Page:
Lawyers experienced with drug cases often seek to suppress the drugs recovered by the police based upon a violation of the client’s right to not be subjected to unreasonable searches. As a general matter, the Fourth Amendment to the United States Constitution, as well as Article I section 12 of the New York State Constitution, prohibit unreasonable searches and seizures. As a general matter, this means that police must obtain a search warrant prior to conducting a search of a person or their belongings. Even when a search warrant is obtained, however, the police must be able to show that there was probable cause of discovering some kind of criminal activity.
Given this background, someone who is arrested after a search that was based on a warrant still has the ability to challenge the search. Generally, these challenges claim that the warrant was issued on insufficient facts or that the search exceeded the scope of the warrant.
A recent New York drug possession case illustrates the type of analysis courts use when reviewing a search warrant.
The Facts of the Case
The defendant allegedly sold cocaine to police in a series of undercover drug buys. As a result of the buys, the officers obtained a search warrant to search the defendant’s home. When the officers arrived at the defendant’s home, they saw the defendant pull off in a minivan. Later, police pulled the defendant over after he rolled through a stop sign. The police testified that the defendant was acting unusual during the traffic stop. Specifically, he was squirming around as though he had something in his pants.
The police searched the defendant’s car and found cocaine in the driver’s seat and on the driver’s floorboard. The police then went back to the defendant’s home, searched it, and found more evidence of drug paraphernalia. During the search, however, the defendant continued to squirm and eventually complained of being short of breath. The police called an ambulance.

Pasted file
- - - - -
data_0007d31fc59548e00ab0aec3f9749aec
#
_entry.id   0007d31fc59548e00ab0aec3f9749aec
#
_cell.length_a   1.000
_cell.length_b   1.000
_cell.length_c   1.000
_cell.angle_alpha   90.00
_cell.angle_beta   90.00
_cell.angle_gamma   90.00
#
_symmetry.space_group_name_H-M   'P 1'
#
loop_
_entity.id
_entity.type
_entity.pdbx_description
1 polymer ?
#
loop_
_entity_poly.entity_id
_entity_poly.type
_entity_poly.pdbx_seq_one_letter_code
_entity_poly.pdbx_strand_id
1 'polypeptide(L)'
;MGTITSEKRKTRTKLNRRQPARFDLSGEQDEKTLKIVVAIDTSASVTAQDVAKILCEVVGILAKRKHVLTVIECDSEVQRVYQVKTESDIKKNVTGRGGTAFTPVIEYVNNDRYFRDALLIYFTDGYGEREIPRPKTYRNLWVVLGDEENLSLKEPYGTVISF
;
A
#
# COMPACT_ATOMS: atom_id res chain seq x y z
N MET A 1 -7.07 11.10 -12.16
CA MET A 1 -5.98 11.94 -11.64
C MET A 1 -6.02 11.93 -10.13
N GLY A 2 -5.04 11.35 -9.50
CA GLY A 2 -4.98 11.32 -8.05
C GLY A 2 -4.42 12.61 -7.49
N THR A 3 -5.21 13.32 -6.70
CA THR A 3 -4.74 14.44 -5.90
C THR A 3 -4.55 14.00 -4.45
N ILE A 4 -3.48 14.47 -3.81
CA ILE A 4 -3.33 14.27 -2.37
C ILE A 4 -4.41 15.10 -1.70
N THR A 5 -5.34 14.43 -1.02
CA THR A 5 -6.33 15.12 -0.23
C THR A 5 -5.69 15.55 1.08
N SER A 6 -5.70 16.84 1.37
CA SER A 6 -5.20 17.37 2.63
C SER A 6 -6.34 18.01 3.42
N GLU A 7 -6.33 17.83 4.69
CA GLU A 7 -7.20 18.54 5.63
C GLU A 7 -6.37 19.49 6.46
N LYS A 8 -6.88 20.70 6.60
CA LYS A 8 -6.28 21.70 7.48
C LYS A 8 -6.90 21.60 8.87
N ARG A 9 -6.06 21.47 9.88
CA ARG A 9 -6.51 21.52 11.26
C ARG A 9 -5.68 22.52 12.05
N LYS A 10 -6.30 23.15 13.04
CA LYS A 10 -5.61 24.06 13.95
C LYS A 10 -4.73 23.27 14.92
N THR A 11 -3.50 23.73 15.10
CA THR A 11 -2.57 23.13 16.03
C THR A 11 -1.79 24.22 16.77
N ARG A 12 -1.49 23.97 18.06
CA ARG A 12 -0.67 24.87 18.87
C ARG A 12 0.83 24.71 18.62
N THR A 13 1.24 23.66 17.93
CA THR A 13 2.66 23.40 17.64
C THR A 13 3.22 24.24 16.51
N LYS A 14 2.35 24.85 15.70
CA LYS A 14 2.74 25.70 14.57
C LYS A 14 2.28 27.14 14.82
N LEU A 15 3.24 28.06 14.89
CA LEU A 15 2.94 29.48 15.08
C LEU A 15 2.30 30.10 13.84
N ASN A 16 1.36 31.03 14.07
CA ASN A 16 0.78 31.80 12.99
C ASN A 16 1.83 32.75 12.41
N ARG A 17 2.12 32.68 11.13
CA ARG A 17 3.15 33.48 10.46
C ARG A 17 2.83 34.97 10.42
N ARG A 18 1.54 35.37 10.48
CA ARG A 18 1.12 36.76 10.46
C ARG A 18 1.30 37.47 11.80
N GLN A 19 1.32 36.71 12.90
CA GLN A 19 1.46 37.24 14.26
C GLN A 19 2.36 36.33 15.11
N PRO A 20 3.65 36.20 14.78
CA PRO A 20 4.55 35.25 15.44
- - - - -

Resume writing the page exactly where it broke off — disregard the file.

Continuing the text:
When the ambulance arrived, the defendant initially denied an officer’s requests to search his person. Later, however, the defendant allowed himself to be searched but stopped officers when they began to search his pants. The police noted that the defendant would angle his buttocks away from them, attempting to keep his buttocks out of sight.
The police began to think that the defendant was hiding drugs somewhere in his pants area, and they applied for a search warrant based on this belief. The warrant stated the police had probable cause to believe that the defendant was hiding drugs in or upon his body. The warrant was approved, and an x-ray was ordered. As a part of the x-ray, a visual inspection was conducted of the defendant’s body cavities, and it was discovered that he had secreted cocaine in his anus.
The defendant was charged and convicted of possession after a judge denied his motion to suppress the cocaine seized from his body. The defendant appealed, arguing that the police did not have probable cause to believe that there were drugs in his body and that the warrant’s description of where the narcotics were alleged to be was not sufficiently specific. The court, however, rejected both of the defendant’s claims and affirmed his conviction. The court explained that, given the facts known to the officers, there was probable cause to issue the warrant. Additionally, the warrant stated that the narcotics were believed to be “in or upon” the defendant’s body, which permitted the search that was conducted.
Have You Been Arrested in New York?
If you have recently been arrested and charged with a drug crime or another offense in the New York City area, you should call the dedicated New York criminal defense attorneys at the law firm of Tilem & Associates. At Tilem & Associates, we represent those charged with serious New York felony and misdemeanor crimes, demanding that our clients’ rights are respected. To learn more, and to speak with an attorney, call 877-377-8666 to schedule a free consultation today.
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